Large Amplitude Oscillatory Shear (LAOS): An Emerging Technique that will Expand our view of Viscoelasticity

January 11, 2018

Large amplitude oscillatory shear (LAOS) is the rheology technique of the future that will revolutionize viscoelastic measurements once the data output can be interpreted with more clarity. Here is a brief synopsis of what has been accomplished by theorists and experimentalists to bring this method to mainstream rheometry, along with the steps needed to transform LAOS into a practical tool.



Going beyond the linear viscoelastic range (LVE) of strain will open many doors for applied testing. Gels and other soft solids could be examined with LAOS to show the behavior under large strains, such as polymer extrusion. Processing steps that employ repeated deformation of the sample could potentially be better simulated with LAOS measurements than regular rheometry due to varying both strain and frequency. (1) Additionally, colloids and suspensions that are prone to sedimentation under low-shear may be better evaluated with the high-shear of LAOS to prevent sedimentation from influencing the data. (2)


Past research on the post-LVE domains of amplitude sweeps (Figure 1) has lacked a standard interpretation, which led rheologists to present high strain data in terms of Lissajous plots. The example shown in Figure 2 portrays a stress vs. strain plot for a solid-like (elastic) sample next to a plot of stress vs. shear rate for a more liquid-like (viscous) sample.  A liquid without any solid-like characteristics would have a circle on the Lissajous plot, while a perfect solid would be shown as a diagonal line. For micellar solutions, it was shown that the Lissajous plots change drastically based on concentration. (3)  In this case, the LAOS data revealed a strain-specific colloidal structural transition that was not capable of being measured with traditional rheometry methods. (3)



Elastic modulus (G’) and viscous modulus (G”) together give us the degree of viscoelasticity, but when considered separately they are simply a degree of solid-like or liquid-like characteristics. LAOS measurements also give the third harmonic, which is a measure of viscoelasticity in of itself.  It is displayed as the “viscoelastic” stress divided into an elastic (τ’) and viscous (τ”) components. Secant and tangent slopes from the Lissajous plots also serve as values for comparison between samples.



Stress-strain waveform analysis has also emerged as a method for categorizing sample behavior under high strain. Shown in the example in Figure 3, a sinusoidal strain is maintained while the stress response not only displays an offset from the strain, but also has a contorted shape. The stress waveform shape can give many insights to differences within similar types of materials. For instance, two solutions with different surfactants displayed very different stress responses; one had a boxy stress wave while the other displayed distorted peaks. (1)


Correlations between Lissajous plots, waveforms, and viscoelastic stress to the structure and composition of the specimens are one of the most challenging aspects of LAOS data interpretation. Although many studies have defined structural differences between a specific set of samples based on LAOS data, a universal guide to charting results has yet to be composed. To get a strong understanding of high strain impact, researchers utilized SANs into their rheology to simultaneously track structural changes with the rheology.  (4) The structure-tracking results were then used to correlate LAOS data into a physical context for matching the graphs to structural breakdown.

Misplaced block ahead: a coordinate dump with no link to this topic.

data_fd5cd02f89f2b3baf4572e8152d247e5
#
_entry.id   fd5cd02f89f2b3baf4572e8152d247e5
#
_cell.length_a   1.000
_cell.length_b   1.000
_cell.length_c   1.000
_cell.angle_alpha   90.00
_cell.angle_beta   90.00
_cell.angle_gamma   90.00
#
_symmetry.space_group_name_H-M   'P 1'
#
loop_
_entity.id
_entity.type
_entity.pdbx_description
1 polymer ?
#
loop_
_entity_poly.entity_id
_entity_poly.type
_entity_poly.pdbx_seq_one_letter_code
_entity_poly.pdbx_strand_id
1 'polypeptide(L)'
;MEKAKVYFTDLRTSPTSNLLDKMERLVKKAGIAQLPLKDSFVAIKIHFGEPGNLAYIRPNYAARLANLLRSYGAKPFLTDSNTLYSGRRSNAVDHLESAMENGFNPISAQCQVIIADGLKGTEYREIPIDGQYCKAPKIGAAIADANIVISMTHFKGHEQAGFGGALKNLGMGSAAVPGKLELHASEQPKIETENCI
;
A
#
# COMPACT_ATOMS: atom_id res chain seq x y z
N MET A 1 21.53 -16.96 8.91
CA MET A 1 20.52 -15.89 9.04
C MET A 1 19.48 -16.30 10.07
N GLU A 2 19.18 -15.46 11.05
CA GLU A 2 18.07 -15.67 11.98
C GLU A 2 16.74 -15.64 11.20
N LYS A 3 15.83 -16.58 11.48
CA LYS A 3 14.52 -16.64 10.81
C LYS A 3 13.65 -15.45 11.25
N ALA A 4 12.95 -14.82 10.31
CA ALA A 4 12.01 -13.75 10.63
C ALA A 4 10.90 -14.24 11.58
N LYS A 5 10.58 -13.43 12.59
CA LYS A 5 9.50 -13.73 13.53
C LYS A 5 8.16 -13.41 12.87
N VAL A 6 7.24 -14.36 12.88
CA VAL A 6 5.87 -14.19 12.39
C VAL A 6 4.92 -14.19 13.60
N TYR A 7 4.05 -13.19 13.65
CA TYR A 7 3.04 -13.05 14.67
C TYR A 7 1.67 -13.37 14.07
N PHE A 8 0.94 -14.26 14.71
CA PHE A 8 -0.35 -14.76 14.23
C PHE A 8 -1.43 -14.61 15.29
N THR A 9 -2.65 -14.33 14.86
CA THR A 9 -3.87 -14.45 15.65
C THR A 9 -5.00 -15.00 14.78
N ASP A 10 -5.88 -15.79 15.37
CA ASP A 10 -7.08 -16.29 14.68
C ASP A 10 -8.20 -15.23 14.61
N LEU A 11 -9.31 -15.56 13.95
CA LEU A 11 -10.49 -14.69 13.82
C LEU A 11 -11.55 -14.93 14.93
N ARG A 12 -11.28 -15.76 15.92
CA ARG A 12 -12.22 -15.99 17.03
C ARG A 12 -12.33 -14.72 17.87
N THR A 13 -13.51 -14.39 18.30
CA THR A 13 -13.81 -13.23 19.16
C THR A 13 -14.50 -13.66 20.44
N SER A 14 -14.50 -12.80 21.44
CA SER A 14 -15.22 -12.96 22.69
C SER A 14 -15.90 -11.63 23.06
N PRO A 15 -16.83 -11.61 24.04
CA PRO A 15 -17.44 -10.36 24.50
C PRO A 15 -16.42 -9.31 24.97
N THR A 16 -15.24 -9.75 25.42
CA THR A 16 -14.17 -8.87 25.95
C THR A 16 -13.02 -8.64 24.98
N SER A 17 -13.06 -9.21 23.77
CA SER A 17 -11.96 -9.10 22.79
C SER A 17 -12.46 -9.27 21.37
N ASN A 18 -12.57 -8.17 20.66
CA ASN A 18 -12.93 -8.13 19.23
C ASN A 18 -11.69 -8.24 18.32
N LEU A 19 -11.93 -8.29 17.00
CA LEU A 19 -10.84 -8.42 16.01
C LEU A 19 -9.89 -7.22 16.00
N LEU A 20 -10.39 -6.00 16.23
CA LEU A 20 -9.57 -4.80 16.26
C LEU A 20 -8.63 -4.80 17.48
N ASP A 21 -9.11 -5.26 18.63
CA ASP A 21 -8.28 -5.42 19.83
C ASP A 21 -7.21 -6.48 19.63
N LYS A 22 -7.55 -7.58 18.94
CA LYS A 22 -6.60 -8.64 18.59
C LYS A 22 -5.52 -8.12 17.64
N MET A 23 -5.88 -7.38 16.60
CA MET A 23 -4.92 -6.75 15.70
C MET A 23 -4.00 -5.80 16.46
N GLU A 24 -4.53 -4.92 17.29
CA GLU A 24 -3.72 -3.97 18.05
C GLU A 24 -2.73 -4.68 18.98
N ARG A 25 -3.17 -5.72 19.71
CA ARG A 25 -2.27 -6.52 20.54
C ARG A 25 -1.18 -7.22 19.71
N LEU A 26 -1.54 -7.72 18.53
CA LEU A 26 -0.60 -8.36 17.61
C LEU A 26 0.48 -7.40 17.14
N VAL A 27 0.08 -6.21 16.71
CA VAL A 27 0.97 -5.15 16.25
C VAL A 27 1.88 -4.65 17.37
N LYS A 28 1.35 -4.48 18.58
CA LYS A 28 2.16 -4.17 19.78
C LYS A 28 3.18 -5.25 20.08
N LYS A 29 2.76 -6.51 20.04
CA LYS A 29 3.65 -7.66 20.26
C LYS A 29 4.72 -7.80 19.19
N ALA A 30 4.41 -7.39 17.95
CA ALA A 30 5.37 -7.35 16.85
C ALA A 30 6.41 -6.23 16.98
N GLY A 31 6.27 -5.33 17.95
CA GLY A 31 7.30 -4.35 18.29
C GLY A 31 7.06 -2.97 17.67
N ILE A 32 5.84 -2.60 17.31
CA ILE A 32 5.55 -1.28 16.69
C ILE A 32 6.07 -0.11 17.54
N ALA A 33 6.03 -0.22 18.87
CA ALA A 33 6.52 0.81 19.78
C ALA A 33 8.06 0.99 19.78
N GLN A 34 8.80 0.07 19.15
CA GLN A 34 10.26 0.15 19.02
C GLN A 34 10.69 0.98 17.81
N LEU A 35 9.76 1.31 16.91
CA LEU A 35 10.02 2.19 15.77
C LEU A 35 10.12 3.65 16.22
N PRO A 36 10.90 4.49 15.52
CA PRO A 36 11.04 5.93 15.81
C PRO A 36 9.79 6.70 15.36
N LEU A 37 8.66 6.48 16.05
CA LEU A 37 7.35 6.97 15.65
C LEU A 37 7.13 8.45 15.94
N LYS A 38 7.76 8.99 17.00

The expansive work currently being undertaken to better understand LAOS will soon culminate for the benefit of applied industrial rheology. In order to reap the insights from LAOS studies, applied rheologists should be open-minded to expanding their view of oscillatory variables. Measurements of τ’ and τ” will show us the complexity of viscoelasticity, but they will also allow us to differentiate previously congruent deformation behaviors. Do not let the obscurities of LAOS turn you away – this method will become a powerful means for saving time and money for soft material product development.


To learn more about rheometry techniques for your own use, contact us for a free 30 minute consultation. 



  1.  Hyun, K., et al., “A Review of Nonlinear Oscillatory Shear Tests: Analysis and Application of Large Amplitude Oscillatory Shear (LAOS)”, Progress in Polymer Science, 2011, 36, 12, 1697.

  2. Sousa, P., et al., “Shear viscosity and nonlinear behavior of whole blood under large amplitude oscillatory shear”, Biorheology, 2013, 50, 269.

  3. Poulos, A., Stellbrink, J., and Petekidis, G., “Flow of concentrated solutions of starlike micelles under large-amplitude oscillatory shear”, Rheologica Acta, 2013, 52, 8, 785.

  4. Kim, J., et al., “The microstructure and rheology of a model, thixotropic nanoparticle gel under steady shear and large amplitude oscillatory shear (LAOS)”, Journal of Rheology, 2014, 58, 5, 1301.











Please reload

Our Recent Posts

Please reload


Please reload


Please reload

Murray Rheology Blog

©2017 by Murray Rheology Consulting. Proudly created with